The world’s largest and most powerful rocket to have ever been developed which is capable of carrying crew and cargo to the moon, Mars and beyond has been postponed.
The SpaceX Starship and Super Heavy rocket known only as Starship was postponed 40 seconds before it was due for blast off.
SpaceX founder Elon Musk Tweeted, “A pressurant valve appears to be frozen, so unless it starts operating soon, no launch today.”
Musk continued, “It’s the first launch of a very complicated, gigantic rocket. There’s a million ways this rocket could fail. We’re going to be very careful — and, if we see anything that gives us concern, we’ll postpone.”
He added, “If we get far enough away from the launchpad before something goes wrong then I think I would consider that to be a success.”
SpaceX Quality Systems Engineer Kate Tice said: “It’s unfortunate, of course — we wanted to see fire today and lift off. But that’s ok!
“The point of the countdown is to allow the teams to progress to that T–0 time in a coordinated fashion, and really to unveil any issues prior to the ignition sequence.
“So, the countdown did its job today — it allowed us to identify that pressure issue.”
British astronaut Tim Peake said: “SpaceX really is thinking big with Starship.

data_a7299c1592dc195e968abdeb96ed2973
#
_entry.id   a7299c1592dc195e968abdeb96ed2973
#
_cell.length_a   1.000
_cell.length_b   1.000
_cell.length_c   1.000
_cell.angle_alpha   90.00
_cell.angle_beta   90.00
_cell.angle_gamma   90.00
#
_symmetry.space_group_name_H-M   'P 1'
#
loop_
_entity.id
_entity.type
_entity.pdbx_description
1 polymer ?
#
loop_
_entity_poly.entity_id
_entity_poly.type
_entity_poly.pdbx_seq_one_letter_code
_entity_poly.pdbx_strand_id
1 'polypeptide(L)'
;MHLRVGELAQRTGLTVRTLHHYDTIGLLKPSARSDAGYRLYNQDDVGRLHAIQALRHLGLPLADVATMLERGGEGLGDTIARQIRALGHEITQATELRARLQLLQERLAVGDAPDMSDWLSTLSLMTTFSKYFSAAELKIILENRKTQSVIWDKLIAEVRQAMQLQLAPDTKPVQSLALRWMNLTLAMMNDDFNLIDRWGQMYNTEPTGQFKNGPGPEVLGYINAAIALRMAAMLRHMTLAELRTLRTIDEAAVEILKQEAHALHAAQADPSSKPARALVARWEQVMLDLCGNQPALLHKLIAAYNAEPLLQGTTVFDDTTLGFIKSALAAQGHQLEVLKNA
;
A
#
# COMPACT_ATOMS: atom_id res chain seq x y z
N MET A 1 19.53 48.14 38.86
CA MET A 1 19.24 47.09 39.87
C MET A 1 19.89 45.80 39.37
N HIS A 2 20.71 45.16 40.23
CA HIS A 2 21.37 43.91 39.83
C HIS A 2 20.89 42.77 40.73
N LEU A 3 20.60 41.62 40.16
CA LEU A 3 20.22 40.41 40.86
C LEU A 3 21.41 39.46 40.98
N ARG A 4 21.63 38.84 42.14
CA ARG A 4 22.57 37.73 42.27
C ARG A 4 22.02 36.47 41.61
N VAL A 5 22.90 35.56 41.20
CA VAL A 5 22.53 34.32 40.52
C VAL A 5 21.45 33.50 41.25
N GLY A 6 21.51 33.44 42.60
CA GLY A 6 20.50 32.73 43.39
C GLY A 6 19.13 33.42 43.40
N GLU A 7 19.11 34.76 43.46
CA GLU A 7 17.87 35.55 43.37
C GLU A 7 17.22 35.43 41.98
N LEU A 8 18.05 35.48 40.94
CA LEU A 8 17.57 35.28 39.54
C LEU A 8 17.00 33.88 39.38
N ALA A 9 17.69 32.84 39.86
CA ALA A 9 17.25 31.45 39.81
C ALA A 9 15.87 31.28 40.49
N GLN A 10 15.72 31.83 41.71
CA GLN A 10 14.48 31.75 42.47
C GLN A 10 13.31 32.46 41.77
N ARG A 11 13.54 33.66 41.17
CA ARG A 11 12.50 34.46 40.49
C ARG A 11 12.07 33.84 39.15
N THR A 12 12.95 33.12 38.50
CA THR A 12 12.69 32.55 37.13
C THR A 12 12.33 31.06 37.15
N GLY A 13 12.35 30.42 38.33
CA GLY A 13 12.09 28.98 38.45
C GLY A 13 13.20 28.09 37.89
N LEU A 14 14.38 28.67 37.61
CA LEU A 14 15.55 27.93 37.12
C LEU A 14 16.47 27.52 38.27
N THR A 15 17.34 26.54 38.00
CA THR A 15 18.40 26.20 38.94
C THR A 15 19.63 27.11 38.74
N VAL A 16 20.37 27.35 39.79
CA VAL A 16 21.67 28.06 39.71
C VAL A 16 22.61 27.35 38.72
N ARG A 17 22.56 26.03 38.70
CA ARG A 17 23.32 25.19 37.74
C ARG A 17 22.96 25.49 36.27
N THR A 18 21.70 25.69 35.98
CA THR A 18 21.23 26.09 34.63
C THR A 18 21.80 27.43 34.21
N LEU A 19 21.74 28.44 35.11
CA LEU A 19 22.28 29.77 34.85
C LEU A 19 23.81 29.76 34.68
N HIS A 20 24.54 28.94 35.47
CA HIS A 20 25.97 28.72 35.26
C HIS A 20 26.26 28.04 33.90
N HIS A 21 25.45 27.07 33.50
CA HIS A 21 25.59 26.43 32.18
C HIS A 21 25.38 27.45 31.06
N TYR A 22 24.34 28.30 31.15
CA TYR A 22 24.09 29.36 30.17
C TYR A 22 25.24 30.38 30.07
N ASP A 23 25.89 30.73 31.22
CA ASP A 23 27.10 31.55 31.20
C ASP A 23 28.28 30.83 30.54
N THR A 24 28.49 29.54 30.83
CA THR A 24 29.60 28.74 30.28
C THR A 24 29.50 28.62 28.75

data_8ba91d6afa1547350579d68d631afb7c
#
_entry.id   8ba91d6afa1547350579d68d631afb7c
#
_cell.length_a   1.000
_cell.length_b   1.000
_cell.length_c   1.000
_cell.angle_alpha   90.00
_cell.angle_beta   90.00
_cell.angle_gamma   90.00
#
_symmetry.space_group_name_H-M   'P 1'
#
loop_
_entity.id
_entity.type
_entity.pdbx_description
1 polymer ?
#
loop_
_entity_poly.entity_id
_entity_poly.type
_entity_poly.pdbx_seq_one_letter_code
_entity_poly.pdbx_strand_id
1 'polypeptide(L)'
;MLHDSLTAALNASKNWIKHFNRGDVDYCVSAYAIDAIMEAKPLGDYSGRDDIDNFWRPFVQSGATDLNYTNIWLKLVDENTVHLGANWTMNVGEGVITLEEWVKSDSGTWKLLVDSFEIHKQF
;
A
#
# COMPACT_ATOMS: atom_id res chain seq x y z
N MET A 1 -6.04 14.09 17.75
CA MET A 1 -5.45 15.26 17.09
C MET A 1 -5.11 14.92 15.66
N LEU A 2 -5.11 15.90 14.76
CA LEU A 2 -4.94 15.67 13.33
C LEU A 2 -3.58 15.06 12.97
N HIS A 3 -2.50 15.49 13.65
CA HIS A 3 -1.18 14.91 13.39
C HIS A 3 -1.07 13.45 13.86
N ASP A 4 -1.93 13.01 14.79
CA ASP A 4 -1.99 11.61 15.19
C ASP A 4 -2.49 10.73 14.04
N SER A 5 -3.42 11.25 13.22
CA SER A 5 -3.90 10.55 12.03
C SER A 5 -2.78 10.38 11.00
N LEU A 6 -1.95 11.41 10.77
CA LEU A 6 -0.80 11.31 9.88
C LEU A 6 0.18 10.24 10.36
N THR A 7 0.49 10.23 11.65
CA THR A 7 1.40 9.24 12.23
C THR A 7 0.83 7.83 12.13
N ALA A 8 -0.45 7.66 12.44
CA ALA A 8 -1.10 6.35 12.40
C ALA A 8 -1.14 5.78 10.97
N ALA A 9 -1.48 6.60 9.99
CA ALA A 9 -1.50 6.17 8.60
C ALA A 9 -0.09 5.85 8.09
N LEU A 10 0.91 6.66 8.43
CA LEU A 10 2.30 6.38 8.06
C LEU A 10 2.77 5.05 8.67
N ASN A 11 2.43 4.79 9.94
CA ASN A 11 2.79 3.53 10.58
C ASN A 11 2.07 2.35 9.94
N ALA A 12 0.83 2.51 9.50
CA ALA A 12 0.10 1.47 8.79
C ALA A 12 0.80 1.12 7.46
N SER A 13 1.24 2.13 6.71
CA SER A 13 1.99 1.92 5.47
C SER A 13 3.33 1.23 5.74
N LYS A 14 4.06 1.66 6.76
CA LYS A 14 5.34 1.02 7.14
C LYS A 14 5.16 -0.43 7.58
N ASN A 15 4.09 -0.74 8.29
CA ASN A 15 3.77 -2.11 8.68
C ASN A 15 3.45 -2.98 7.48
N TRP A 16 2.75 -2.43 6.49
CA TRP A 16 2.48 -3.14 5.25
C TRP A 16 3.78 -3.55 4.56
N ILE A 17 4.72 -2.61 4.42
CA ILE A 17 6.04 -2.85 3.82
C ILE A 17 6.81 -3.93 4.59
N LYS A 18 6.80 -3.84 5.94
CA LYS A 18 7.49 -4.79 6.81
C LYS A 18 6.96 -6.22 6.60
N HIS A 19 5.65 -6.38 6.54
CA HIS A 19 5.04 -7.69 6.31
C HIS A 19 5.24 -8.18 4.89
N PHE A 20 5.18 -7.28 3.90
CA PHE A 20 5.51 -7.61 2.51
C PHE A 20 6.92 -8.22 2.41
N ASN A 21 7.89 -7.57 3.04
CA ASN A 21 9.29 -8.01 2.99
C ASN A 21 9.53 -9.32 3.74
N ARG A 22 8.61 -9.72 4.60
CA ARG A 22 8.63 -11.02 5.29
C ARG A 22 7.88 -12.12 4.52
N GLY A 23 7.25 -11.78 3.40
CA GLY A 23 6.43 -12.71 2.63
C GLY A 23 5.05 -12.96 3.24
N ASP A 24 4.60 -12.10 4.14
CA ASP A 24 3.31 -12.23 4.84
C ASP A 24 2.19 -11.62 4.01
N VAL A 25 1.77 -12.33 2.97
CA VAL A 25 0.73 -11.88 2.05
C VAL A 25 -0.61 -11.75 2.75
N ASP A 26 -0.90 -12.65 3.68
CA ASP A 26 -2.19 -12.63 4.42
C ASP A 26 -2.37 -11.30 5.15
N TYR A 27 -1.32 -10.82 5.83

“This is the biggest and most powerful rocket ever built.
“But its ambition goes way beyond its gargantuan size: it is hoped that the rocket will herald a new era of deep space exploration, unlocking the potential for humans to visit other planets.
“This programme could be the launchpad for hugely exciting scientific research.
“I’m convinced that collaboration with commercial operators like SpaceX is vital for pushing the boundaries and enabling this new era of deep space exploration.”
SpaceX’s Space Operations Manager Siva Bharadvaj said: “Today’s test will be the first of many as we work towards transitioning Starship from a developmental to an operation programme.
“Our primary objective today is to gather as much data as we can around the fully integrated vehicles — that means the [Super Heavy] booster, and the Starship, and the ground systems.
“While we have flown Starship [the second-stage] in the past, this will be the first attempt of Super Heavy and the first opportunity to validate how the two vehicles work together.”
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